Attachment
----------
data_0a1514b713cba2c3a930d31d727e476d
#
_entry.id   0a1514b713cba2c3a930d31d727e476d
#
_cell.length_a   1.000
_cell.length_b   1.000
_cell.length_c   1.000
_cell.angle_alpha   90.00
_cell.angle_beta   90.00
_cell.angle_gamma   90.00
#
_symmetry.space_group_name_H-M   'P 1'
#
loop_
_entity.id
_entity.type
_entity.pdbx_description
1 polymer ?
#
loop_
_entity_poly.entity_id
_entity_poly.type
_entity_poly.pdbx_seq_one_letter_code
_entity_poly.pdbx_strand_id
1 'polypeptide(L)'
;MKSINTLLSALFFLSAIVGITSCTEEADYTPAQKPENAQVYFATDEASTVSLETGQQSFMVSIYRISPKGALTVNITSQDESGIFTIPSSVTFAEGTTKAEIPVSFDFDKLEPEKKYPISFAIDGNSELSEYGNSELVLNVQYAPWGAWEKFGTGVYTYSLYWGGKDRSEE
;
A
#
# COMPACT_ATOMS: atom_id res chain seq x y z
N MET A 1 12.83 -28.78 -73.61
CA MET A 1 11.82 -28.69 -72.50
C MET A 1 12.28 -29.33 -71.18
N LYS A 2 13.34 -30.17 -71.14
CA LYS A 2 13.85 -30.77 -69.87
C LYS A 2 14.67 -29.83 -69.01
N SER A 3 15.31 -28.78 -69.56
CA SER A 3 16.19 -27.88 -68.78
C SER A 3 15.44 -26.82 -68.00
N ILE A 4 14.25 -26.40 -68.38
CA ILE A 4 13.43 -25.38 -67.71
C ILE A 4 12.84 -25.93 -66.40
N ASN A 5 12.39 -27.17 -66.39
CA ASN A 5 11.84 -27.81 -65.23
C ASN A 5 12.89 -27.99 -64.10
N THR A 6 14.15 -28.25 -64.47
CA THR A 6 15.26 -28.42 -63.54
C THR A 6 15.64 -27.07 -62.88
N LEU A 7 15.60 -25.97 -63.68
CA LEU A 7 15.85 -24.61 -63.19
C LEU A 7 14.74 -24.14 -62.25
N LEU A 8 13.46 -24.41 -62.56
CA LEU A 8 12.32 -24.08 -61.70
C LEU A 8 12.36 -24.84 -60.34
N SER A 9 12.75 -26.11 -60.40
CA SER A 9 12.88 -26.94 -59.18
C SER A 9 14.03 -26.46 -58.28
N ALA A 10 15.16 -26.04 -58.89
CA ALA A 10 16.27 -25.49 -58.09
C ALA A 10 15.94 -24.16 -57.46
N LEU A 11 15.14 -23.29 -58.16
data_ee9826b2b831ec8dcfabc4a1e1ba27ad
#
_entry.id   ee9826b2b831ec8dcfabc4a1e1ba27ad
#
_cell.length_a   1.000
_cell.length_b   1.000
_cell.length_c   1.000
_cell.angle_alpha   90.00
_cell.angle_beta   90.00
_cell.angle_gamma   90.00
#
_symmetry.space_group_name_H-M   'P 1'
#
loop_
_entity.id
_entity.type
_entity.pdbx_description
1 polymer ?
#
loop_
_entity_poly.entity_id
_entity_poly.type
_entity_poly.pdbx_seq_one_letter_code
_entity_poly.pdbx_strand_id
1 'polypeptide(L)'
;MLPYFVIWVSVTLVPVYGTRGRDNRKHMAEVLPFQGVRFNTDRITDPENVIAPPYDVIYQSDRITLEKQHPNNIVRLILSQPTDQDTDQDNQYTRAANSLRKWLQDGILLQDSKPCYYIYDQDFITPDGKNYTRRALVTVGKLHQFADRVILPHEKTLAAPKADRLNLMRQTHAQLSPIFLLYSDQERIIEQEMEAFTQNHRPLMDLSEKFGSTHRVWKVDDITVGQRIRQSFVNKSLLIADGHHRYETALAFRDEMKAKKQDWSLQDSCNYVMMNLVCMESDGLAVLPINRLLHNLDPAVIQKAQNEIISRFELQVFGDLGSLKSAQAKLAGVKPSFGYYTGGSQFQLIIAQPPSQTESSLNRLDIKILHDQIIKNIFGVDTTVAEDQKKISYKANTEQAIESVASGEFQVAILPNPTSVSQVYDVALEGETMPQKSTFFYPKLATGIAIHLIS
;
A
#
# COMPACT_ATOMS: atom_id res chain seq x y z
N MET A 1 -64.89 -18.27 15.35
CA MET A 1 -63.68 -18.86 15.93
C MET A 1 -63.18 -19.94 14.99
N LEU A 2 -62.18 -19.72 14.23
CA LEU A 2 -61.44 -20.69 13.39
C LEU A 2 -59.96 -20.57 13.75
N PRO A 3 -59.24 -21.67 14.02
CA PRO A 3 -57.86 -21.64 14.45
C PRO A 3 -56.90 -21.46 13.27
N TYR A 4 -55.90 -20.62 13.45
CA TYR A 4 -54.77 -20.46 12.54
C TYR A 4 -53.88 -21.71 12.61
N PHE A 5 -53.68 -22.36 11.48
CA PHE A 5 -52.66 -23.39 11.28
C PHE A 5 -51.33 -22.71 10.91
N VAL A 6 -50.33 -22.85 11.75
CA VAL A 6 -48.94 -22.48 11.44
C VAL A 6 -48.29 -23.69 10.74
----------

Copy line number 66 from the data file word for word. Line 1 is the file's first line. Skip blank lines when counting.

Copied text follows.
_cell.length_a   1.000